Critiques: Worst Part Of Editing
Your writing is done. You've made some dents in editing your work. Now you want some feedback. Are you ready for it?
Critiques are a necessary part of the editing process. It shows whether or not, the work you've put in for months or years translates well and if the writing is clear. It's a necessary process. It's also a nerve-racking one. Your first instinct is to have family and friends read and give their thoughts on your work.
If there truly helping, they would give you their honest opinion (this is where picking the right people is key, no one likes a yes man), but, you're more likely to seek either a professional or someone in your genre field to help assist. To provide suggestions or alternatives to a character, a plot or conflict. These critiques are needed in order to make our stories stronger, but it doesn't mean we have to like it.
Last month, I went through a doctoring session. It was painful. First, let me start out by saying it was an insightful, productive experience. I learned what to expect from judges when the times comes to submit my work. I learned easy fixes to scenes and dialogues that I have been making mistakes on. The doctorist (is that a word, well it is now) liked my angle. He found it to be an interesting concept and funny, sort of reminiscent of Beetlejuice (which is my favorite Tim Burton film). This was my external view.
My internal view was all tears, yelling, and ripping my hair out. He was dissecting every piece of my writing and I couldn't help but think it was a personal attack. Everyone that read it, understood what the story was about. They understood the breadcrumbs that lead to the ending, but somehow you didn't? Clarity was the issue, but I couldn't be anymore clearer than saying, "This is the reason why A is doing B". I was trying to present mystery, but obviously, I failed. I was trying not to be too simple and boring but failed.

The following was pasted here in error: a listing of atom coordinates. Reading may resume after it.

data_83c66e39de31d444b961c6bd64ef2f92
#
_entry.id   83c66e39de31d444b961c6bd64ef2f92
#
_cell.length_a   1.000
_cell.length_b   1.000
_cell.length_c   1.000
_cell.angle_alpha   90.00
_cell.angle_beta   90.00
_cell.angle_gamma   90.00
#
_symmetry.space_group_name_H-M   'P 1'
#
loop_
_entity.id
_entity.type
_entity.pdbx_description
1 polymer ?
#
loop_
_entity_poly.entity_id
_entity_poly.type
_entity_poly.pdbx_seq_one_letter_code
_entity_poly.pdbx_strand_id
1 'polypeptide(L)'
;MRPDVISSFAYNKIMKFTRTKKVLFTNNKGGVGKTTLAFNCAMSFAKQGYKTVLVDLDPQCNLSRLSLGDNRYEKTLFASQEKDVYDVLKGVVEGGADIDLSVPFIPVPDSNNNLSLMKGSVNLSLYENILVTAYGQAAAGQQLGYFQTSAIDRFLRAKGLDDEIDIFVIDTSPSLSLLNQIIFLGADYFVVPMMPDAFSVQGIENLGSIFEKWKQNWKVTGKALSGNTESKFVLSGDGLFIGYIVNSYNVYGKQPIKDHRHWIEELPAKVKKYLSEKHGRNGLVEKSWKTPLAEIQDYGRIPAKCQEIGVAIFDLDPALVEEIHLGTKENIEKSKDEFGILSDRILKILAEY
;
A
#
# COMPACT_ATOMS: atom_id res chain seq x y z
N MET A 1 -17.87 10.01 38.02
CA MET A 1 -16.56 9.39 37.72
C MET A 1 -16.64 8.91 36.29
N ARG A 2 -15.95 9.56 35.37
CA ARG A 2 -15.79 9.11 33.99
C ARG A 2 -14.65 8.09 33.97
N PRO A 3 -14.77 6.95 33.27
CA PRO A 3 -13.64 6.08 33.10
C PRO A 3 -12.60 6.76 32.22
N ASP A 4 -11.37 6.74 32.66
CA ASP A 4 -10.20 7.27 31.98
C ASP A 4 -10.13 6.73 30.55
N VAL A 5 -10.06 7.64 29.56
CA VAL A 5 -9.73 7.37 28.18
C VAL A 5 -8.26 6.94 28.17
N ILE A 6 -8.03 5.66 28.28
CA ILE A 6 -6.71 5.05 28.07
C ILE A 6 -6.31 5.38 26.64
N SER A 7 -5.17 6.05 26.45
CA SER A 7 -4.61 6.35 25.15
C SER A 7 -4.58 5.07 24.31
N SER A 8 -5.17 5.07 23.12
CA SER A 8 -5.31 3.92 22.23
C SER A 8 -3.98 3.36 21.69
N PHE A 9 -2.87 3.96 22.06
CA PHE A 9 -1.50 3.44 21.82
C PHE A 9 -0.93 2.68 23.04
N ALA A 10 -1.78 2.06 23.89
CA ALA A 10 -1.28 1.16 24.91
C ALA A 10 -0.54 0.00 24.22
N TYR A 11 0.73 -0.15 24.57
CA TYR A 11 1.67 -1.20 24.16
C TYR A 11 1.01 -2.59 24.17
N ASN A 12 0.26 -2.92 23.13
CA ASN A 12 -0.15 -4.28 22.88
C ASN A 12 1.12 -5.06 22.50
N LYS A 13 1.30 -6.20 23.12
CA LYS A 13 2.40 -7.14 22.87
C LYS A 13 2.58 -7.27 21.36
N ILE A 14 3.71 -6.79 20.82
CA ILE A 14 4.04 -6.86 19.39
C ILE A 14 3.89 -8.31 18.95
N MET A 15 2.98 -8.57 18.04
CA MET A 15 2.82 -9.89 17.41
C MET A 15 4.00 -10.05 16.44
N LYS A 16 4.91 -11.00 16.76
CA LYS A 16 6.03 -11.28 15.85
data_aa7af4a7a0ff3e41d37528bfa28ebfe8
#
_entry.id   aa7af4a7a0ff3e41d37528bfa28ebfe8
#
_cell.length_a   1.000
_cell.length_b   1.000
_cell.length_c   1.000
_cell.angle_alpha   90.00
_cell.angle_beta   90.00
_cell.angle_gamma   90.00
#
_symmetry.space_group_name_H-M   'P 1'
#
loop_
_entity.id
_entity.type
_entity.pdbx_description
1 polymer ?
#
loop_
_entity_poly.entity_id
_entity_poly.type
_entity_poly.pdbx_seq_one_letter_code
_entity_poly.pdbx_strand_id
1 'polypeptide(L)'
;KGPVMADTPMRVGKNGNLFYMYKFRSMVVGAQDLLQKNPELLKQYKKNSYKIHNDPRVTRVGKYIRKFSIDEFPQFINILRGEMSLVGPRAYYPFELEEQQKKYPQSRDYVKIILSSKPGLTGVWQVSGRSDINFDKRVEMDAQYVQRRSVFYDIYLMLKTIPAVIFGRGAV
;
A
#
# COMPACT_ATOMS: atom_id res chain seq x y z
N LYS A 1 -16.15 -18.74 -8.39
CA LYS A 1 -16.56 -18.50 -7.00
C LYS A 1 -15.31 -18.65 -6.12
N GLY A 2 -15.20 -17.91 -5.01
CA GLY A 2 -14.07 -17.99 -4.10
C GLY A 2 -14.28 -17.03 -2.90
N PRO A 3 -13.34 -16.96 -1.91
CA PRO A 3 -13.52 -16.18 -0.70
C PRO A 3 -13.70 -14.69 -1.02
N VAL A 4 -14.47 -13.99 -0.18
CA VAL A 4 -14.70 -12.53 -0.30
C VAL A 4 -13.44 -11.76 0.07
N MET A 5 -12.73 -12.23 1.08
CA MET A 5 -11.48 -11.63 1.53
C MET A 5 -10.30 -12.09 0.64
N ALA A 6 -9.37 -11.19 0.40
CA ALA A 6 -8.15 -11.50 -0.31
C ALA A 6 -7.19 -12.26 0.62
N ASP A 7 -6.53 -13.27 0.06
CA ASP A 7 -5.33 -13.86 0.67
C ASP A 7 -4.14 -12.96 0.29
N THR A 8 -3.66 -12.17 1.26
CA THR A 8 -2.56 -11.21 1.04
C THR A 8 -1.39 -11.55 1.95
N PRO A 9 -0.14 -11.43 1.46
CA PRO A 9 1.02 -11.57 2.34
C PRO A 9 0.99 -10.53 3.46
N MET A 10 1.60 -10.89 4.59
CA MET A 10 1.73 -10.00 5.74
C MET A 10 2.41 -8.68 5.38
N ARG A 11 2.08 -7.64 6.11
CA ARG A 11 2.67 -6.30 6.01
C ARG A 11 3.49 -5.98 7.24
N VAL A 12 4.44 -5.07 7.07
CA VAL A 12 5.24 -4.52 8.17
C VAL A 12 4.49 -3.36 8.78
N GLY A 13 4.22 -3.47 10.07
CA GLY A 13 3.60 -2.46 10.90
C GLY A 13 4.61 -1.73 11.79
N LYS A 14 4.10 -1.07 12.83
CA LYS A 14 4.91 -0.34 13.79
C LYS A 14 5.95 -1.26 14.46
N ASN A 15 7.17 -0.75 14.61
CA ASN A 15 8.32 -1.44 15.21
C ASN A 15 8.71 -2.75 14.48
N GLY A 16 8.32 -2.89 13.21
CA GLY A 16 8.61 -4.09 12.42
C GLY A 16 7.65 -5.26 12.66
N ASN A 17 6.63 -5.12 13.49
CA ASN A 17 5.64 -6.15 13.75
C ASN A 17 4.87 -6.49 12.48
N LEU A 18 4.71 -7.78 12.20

It sucks when you've spent so much time and energy on something you've enjoyed creating only to have it basically pulled apart like Nebula in Avengers: Infinity War. To have to re-evaluate everything becomes a puzzle. It's a hesitant feeling to want to change everything or anything because you'd feel that the direction of where your story is going will change greatly. That map you created for your story, you've left no room for substitutions. So, know what?
After my crying fest, I stepped away from my work. I began hating it. Then I started over again. Picking through who the characters are, what the main goal is and researching how to make a piece of a puzzle fit. It was frustrating, still is, but I am working through it. As much as I am fussing and cussing under my breath about having to do this, the end result will greatly pay off. *fingers crossed*
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I'm just a girl, sitting in front of you all and I feel your writing pain.